She's Just A Shadow
Sex, drugs, murder, gang wars, high fashion and low life on the streets of Tokyo: Adam Sherman’s stylish thriller She’s Just A Shadow has it all. It’s playing in US cinemas now and seems destined to become a cult favourite on DVD. Films that pull off this intense, multi-layered style are few and far between, so I was glad of the chance to speak to Adam about how it developed. I began by asking him about the shocking and visually striking opening scene, in which a serial killer takes a young woman from the boot of his car, ties her to the railway tracks and performs a sexual act before videoing her being hit by a train. Is the rumour true that this was inspired by, of all things, the adventures of kids’ cartoon hero Dudley Do-Right?
Never let your friends tie you to the railway tracks
“That’s exactly where that came from, is Rocky And Bullwinkle,” says Adam. “The villain, Snidely Whiplash, would tie the lady down to the train track and Dudley Do-Right would show up in time every day and then put the villain in jail every day, and every night the villain would escape and do it again. And I remember seeing this when I was a little kid and thinking, like, it wouldn’t work like that. At some point the cop wouldn’t get there on time.”
It’s one of those curious things in cinema, I note, that everybody thinks women being tied to railway tracks happened all the time in silent films when in fact it was very rare. Adam does something strikingly different with the iconography of such scenes by using kinbaku, highly aesthetic Japanese rope bondage – but, he explains, it was a late addition to his plans.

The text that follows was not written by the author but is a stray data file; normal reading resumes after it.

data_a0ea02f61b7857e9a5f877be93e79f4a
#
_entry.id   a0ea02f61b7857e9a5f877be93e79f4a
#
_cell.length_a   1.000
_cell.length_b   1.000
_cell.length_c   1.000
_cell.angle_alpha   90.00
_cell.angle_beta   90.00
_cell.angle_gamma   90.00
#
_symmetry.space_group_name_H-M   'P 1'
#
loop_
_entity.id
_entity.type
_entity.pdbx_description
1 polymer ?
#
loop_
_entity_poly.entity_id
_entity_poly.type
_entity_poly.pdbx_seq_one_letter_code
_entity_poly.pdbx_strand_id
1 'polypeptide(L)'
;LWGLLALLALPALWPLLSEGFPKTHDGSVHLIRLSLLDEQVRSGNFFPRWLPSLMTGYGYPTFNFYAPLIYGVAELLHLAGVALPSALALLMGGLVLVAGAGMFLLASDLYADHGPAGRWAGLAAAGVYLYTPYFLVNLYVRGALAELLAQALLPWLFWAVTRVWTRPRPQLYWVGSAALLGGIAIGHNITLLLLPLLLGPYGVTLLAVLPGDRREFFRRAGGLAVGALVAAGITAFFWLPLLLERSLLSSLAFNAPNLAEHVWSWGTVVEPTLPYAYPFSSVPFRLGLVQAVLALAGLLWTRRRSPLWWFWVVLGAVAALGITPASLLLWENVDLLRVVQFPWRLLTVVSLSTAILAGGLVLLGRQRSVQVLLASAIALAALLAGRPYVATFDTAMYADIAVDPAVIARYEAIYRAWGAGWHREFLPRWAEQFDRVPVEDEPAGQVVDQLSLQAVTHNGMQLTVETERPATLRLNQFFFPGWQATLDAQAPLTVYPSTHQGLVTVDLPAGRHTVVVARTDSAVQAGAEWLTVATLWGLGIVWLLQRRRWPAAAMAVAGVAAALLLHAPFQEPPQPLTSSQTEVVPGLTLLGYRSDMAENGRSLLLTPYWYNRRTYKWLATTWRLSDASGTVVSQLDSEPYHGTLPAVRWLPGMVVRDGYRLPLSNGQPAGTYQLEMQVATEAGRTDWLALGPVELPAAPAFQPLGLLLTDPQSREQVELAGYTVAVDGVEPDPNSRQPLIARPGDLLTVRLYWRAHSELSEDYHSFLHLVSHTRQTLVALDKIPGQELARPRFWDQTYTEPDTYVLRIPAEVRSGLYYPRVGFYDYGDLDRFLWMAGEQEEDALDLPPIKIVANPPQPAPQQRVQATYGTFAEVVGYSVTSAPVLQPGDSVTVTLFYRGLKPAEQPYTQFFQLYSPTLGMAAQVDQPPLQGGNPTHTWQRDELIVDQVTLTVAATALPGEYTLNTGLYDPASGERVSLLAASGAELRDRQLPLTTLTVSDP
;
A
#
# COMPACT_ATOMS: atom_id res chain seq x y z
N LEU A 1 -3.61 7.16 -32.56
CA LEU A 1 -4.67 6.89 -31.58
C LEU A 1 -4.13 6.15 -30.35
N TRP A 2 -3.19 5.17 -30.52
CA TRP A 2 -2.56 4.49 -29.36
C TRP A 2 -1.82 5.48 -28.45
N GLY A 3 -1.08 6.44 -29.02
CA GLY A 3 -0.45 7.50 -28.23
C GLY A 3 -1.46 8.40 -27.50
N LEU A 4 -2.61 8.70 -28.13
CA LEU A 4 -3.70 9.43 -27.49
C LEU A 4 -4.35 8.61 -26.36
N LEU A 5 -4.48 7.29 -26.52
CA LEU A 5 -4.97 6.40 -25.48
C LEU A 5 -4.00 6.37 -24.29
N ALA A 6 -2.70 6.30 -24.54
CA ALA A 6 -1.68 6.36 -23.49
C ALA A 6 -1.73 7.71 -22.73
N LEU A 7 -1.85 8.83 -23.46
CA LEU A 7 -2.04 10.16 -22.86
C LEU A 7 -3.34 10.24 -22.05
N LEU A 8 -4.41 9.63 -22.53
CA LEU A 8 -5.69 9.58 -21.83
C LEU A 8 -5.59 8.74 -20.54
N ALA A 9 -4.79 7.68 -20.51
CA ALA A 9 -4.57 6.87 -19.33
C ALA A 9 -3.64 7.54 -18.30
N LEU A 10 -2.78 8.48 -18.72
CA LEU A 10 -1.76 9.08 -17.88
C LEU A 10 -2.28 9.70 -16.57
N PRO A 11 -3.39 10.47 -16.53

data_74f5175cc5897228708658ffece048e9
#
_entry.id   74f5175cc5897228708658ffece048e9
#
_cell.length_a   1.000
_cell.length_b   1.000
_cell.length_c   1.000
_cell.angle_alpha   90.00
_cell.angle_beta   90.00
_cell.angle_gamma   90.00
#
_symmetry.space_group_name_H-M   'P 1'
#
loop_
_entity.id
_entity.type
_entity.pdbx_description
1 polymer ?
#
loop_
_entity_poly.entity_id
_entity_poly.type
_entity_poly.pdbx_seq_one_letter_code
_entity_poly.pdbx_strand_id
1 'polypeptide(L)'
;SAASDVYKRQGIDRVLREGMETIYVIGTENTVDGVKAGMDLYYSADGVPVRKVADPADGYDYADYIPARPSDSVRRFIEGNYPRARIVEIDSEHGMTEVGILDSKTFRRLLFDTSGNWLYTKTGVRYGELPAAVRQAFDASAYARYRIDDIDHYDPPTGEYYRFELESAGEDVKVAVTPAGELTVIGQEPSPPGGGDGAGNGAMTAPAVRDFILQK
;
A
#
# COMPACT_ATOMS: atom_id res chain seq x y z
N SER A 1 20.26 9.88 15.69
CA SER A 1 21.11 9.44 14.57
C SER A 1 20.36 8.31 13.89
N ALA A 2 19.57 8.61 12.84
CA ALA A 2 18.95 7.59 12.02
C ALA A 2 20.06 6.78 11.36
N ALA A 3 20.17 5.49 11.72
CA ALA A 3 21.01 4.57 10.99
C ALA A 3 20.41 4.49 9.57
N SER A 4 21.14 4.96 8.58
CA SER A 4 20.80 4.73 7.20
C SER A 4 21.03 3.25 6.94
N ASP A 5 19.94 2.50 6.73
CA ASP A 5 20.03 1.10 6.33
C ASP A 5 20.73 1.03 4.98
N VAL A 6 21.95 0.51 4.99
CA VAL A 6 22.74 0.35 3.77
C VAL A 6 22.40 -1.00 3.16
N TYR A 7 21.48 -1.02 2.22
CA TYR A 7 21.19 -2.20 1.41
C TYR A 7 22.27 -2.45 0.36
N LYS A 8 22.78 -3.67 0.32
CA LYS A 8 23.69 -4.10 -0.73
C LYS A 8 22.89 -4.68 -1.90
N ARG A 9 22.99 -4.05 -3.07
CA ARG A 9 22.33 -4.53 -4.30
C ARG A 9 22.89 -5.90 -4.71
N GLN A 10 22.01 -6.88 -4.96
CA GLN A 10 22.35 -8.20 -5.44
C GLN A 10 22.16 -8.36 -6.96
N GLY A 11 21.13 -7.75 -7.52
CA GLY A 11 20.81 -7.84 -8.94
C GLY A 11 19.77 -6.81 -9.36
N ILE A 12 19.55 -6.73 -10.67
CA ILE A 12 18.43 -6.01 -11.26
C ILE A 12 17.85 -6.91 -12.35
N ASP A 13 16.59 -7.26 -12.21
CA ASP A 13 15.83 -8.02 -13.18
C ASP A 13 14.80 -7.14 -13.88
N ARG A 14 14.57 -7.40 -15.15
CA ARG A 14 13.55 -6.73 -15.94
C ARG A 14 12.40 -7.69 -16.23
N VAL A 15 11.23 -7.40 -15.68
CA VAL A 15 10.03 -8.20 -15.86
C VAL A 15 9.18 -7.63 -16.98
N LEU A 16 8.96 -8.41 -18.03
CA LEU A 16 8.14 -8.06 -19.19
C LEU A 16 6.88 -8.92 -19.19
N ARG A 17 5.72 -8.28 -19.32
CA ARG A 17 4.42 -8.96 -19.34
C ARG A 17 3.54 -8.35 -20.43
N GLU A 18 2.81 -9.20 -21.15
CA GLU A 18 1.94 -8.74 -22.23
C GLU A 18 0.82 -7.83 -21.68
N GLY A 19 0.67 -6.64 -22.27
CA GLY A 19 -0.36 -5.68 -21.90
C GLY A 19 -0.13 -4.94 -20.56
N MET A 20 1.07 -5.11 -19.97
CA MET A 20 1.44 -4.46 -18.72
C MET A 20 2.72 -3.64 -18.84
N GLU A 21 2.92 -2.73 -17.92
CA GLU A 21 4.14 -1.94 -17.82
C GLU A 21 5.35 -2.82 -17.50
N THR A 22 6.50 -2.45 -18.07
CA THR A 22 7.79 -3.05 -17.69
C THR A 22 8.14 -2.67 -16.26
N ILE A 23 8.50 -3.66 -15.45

“Originally, before I was going to shoot in Japan, I was just going to have the lady be bound and tied to the train track almost like she was lying in a coffin, but then once I decided to shoot the movie in Japan, they have this really amazing type of bondage called kinbaku and I decided that would look really good on camera so I decided to have the lady tied up like that... it was really cool because I got to work with a kinbaku master and he was excited to do it. Everyone actually had a great experience shooting it. Of course it’s kind of horrific to watch but we all had fun doing it.”
It’s a hell of a thing to throw at an audience which has had no time to prepare.
“Of course, putting that scene first is sort of a strong decision but it’s a stronger decision to have that scene in the movie at all. One of the points was to show people what they were in for in terms of watching the movie but another point was to show the physical aspects of what the murderer does first. Then I didn’t have to show the whole process of how he’s killing people later.”
Blending fashions for a unique look
Why did he choose Japan for his setting?
“I wanted to shoot in an exotic, beautiful location. I wanted to do something different. It was mostly for the movie but it was also kind of just a mood that I was in and what I wanted to do with my life at the time. I wanted to go away and work somewhere different. In terms of the US I was thinking of New Orleans and San Francisco, and then I was also thinking of Montreal because I grew up in Vermont and I spent a lot of time in Montreal and it’s also a beautiful city. But then I started researching Tokyo online and looked at a lot of pictures of Tokyo, and I ended up talking to a line producer who’s Tokyo based and I started to talk to people in Tokyo and sent them the script. They were responding positively to it and at the same time I was printing out images of different things and styles in Japan and before I knew it the walls of my office were just covered. And I got involved with a Japanese production company that was excited to do it and it all just came together.”